WASHINGTON, George; John Adams; Thomas Jefferson; James Madison; James Monroe; John Quincy Adams; Andrew Jackson; Martin Van Buren; William Henry Harrison; John Tyler; James Polk; Zachary Taylor; Millard Fillmore; Franklin Pierce; James Buchanan; Abraham Lincoln; Andrew Johnson; Ulysses S. Grant; Rutherford B. Hayes; James Garfield; Chester A. Arthur; Grover Cleveland; William McKinley; Theodore Roosevelt; William H. Taft; Woodrow Wilson; Warren G. Harding; Calvin Coolidge; Herbert Hoover; Franklin D. Roosevelt; Harry Truman; Dwight D. Eisenhower.
Elaborately bound collection of Presidential autographs, containing the autograph of each of the first 34 Presidents of the United States from George Washington to Dwight D. Eisenhower. Quarto, bound in full red morocco by Riviere & Son with gilt titles and ruling to the spine in six compartments within raised gilt bands, gilt presidential seal to the front panel with white and blue morocco onlays, gilt arms and motto of George Washington to the rear panel with white and blue morocco onlays and his gilt signature in facsimile, centerpieces within quintuple gilt ruling with star emblems at each corner, blue morocco doublures with multiple gilt presidential signatures, blue silk endpapers. This complete series of autographs of the first 34 Presidents of the United States contains the signature of each mounted on an album leaf opposite a loosely tissue-guarded engraved portrait of each. The collection includes: the signature of George Washington on an envelope addressed to Major General Knox as Secretary of the Society of the Cincinnati, November 3, 1783; a clipped signature of John Adams; clipped signature of Thomas Jefferson; the signature of James Madison on an envelope addressed to Reverend Frederick Freeman of Manayunk, Pennsylvania; and inscription signed by James Monroe; the signature of John Quincy Adams on an envelope addressed to William Plumer jun. Esq. in Epping, New Hampshire; a partially printed land grant signed by Andrew Jackson dated 1831 registering the purchase of 20 acres in Detroit by Peter Aldrich; clipped signature of Martin Van Buren; clipped signature of William Henry Harrison; signed inscription from John Tyler; signed inscription from James Polk; clipped signature of Zachary Taylor dated Baton Rouge, March 5, 1841; clipped signature of Millard Fillmore; clipped signature of Franklin Pierce; clipped signature of James Buchanan on a document dated July 18, 1858; clipped signature of Abraham Lincoln; endorsement signed by Andrew Johnson as President; clipped signature of Ulysses S. Grant; card signed by Rutherford B. Hayes; inscription signed by James Garfield; large card signed by Chester A. Arthur and dated May 22, 1884; autograph noted signed by Grover Cleveland declining an invitation, dated November 16, 1890; an Executive Mansion card signed by William McKinely; clipped signature of Theodore Roosevelt; clipped signature of William Howard Taft; clipped signature of Woodrow Wilson; typed letter signed by Warren G. Harding as President, dated June 4, 1923 on White House letterhead; card signed by Calvin Coolidge; White House card signed by Herbert Hoover; typed letter signed by Franklin D. Roosevelt as Assistant Secretary of the Navy, February 15, 1917. Laid in is a typed letter signed by Harry S. Truman as President, June 30, 1950, on White House stationery and a typed letter signed by Dwight Eisenhower. TLS as President, November 13, 1956, on White House stationery. In fine condition. Housed in a custom folding chemise and half morocco slipcase. An exceptional collection and presentation.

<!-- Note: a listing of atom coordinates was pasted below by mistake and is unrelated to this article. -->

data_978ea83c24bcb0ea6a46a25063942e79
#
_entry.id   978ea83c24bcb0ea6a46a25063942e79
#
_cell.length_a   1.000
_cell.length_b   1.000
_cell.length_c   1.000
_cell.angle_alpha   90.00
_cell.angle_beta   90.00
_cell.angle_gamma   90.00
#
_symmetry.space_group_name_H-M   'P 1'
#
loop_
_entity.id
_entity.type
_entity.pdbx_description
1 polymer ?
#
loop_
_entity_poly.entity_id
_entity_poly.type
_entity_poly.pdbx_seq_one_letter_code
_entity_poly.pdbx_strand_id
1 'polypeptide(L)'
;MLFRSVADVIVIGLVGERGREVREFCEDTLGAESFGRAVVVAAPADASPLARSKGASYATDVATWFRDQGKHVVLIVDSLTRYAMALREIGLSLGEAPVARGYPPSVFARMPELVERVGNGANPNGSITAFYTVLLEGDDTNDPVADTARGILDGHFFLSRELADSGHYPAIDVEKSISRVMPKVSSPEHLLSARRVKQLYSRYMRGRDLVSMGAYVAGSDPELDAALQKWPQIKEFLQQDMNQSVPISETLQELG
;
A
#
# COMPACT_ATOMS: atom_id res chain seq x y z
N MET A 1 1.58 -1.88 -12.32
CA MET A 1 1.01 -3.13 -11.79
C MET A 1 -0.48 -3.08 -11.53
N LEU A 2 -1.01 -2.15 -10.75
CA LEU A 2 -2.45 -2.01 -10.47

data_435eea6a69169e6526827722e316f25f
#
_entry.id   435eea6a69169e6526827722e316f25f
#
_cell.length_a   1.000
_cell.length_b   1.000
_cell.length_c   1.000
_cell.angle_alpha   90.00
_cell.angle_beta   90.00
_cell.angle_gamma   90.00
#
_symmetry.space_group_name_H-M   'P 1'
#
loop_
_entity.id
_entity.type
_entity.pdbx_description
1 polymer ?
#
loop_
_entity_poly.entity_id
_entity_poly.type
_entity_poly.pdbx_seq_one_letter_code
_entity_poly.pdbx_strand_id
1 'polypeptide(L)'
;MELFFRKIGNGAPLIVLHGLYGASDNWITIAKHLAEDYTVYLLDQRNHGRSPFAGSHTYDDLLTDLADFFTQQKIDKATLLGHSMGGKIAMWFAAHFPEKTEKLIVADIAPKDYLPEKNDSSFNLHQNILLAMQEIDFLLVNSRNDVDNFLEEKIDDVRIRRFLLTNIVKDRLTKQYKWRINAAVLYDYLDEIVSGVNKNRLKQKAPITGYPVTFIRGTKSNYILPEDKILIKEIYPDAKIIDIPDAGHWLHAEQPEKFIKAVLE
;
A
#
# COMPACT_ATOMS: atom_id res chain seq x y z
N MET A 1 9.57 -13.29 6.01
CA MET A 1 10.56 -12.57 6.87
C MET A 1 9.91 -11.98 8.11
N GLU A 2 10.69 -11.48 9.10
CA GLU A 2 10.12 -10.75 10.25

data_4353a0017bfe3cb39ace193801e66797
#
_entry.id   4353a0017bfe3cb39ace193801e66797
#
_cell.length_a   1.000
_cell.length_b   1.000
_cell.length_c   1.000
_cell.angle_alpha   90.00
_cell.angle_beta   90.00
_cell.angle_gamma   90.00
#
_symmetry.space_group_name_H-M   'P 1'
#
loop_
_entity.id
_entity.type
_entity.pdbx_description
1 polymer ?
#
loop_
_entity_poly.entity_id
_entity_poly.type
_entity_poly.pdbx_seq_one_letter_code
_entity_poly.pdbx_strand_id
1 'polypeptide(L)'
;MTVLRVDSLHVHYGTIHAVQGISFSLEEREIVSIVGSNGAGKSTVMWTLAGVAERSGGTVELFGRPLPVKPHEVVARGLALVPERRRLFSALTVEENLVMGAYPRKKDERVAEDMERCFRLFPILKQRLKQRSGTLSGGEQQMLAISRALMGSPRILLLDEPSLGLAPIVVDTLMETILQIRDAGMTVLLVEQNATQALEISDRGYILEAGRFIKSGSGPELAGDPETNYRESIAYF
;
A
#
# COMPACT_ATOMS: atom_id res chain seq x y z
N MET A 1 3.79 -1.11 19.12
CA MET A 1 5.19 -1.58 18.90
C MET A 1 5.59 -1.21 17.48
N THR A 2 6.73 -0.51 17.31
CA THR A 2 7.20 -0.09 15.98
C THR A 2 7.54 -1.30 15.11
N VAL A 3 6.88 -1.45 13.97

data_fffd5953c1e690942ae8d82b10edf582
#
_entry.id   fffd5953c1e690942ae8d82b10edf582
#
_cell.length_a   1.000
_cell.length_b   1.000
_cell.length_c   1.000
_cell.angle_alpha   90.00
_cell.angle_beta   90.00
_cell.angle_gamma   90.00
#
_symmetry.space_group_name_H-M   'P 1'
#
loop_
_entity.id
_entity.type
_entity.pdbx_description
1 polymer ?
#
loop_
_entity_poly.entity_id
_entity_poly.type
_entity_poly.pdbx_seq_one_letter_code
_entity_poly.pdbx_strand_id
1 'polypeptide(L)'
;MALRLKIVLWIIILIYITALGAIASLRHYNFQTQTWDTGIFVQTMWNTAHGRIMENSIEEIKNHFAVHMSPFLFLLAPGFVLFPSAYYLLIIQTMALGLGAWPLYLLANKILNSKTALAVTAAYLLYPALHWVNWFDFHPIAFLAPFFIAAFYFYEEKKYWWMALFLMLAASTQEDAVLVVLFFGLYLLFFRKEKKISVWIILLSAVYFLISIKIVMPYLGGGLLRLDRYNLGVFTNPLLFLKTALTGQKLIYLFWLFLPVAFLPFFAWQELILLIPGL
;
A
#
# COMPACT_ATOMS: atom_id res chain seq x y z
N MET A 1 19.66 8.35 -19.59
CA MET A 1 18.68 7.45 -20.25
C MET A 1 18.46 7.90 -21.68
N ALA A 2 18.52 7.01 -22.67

Price: $80,000.00 Item Number: 125384
"One need not be a prophet to be aware of impending dangers. An accidental combination of experience and interest will often reveal events to one man under aspects which few yet see": Rare First English Edition of The Road To Serfdom; Signed by F.A. Hayek
London: Routledge & Sons, 1944.
First edition of one of the most influential and popular expositions of classical liberalism ever published. Octavo, original black cloth. Signed by F.A. Hayek on the title page. Fine in a near fine dust jacket with light rubbing to the spine tips. The British edition (which this example is) was published in March of 1944, preceding its American counterpart, which was published later that same year in September. Housed in a custom full morocco clamshell box. Rare signed.
Price: $78,000.00 Item Number: 117650
“It is better to be a human being dissatisfied than a pig satisfied; better to be Socrates dissatisfied than a fool satisfied": Rare First Edition of John Stuart Mill's Utilitarianism; Signed by Him
London: Parker, Son and Bourn, 1863.